The Austin Seven which is competing is a standard supercharged sports model, and has been entered by the Austin Agents in Milan—Messrs. Nicholls Bros.
Service on the Continent.
NIOTOR trips abroad are growing in popularity. Custom and other formalities have during the last few years been so simplified that a tour in France is now very little more troublesome or costly than a tour, say, in the Highlands.
Till quite recently the lack of adequate service facilities discouraged many from venturing abroad ; but nowadays most of the more important concerns maintain well equipped service stations or agencies in the more popular touring centres.
Rolls-Royce, for example, have established no fewer than five stations in France and Spain. Those in Paris and Madrid are open throughout the year. At Nice, Biarritz and San Sebastian, stations operate during the respective ” seasons.” Service is available at Nice from November until April and at Biarritz and San Sebastian from July to October. There is, in addition, a well-equipped subagency in Barcelona. In Paris, Madrid, Nice and Biarritz the depots have been specially designed to handle Rolls-Royce cars and all repairs
are supervised by engineers trained at the company’s works in Derby. Each station carries a large stock of spare parts and can immediately undertake almost any kind of repair. New and larger premises have been opened in Nice to give still better facilities to Rolls-Royce owners wintering on the Riviera.
Activities at Cricklewood. not be known that
IT may not be generally known that within about the last twelve months very considerable extensions have been made at the Bentley Works at Cricklewood. These include a large machine shop, which at the present time is working night and day upon the new eightlitre chassis.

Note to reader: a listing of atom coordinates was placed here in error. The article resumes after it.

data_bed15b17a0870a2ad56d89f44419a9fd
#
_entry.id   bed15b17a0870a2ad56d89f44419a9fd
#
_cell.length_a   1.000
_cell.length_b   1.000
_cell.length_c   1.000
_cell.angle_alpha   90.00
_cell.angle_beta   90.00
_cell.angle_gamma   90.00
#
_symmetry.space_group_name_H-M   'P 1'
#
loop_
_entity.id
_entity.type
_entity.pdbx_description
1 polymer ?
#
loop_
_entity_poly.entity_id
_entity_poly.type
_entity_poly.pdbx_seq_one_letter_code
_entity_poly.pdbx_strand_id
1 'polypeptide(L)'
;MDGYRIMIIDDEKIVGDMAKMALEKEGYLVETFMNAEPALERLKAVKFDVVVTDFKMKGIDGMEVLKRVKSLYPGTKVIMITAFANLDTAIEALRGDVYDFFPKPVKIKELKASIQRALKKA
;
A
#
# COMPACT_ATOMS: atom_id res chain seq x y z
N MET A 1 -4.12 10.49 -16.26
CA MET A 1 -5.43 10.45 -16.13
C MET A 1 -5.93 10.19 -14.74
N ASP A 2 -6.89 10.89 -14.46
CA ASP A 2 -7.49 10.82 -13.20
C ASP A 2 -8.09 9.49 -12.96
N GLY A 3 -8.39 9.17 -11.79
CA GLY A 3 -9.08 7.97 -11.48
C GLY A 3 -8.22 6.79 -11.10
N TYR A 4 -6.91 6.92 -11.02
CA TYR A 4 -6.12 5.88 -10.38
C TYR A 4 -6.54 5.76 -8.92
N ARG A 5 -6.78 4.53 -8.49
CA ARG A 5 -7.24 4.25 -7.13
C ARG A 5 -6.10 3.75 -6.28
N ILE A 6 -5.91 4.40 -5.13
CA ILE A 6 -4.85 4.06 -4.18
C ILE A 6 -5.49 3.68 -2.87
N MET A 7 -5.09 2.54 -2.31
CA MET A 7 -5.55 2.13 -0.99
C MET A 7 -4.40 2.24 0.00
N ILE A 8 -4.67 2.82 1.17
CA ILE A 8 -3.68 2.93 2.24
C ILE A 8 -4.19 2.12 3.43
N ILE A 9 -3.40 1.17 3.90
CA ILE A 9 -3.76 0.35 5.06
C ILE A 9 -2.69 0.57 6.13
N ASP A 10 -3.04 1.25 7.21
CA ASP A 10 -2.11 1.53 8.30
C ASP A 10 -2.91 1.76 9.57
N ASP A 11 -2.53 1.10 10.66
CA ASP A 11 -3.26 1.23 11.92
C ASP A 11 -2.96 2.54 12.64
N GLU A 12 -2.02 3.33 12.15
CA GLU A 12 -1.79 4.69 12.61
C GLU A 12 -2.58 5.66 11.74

Formerly the chief components of Bentley cars were made, to the very closest limits, by specialist contractors. For this reason they were sometimes referred as an assembled” cars. Now to a very big extent all cars are ” assembled,” and in this there is nothing whatever open to criticism.
Bentley Motors Ltd., felt, however, that in so highly developed a chassis as the eight-litre it would be desirable, if only in the interests of economical production, to have every process under their own immediate control. They have accordingly installed a machining department which in every respect is the last word in modernity. In these days of industrial depression it is pleasant to know that it is kept 100 per cent. busy.
Reducing Wear and Tear. are as
MORE motorcycles are damaged as the result of inefficient lubrication than are smashed in road accidents. Replacements may cost as much as, or more than repairs arising out of an accident—and every penny of the cost must come out of the owner’s
must come out of the owner’s pockets. One cannot insure against wear and tear.
Many a raw beginner ill-treats his machine through sheer ignorance of the vital importance of keeping it well supplied with oil. Many a seasoned driver, on the other hand, ill-treats his machine just as badly through mistaken “economy.” He buys an unbranded lubricating oil instead of a guaranteed proprietary article on which one of the national concerns has staked its reputation. He may save a few pence per gallon on oil but inevitably he will have to spend several pounds in repairs and renewals.
Beginners and old hands alike will pick up many useful tips in a handy little booklet, “Motorcycle Lubrication Simply Explained,” issued free by C. C. Wakefield & CO. The author is Mr. B. H. Davies, the well-known writer on motorcycle topics.
With the aid of numerous diagrams, he discusses the various lubricating systems now in use, and then goes on to explain the working of each component, the engine, the transmission and so forth, with hints on how to ensure maximum efficiency.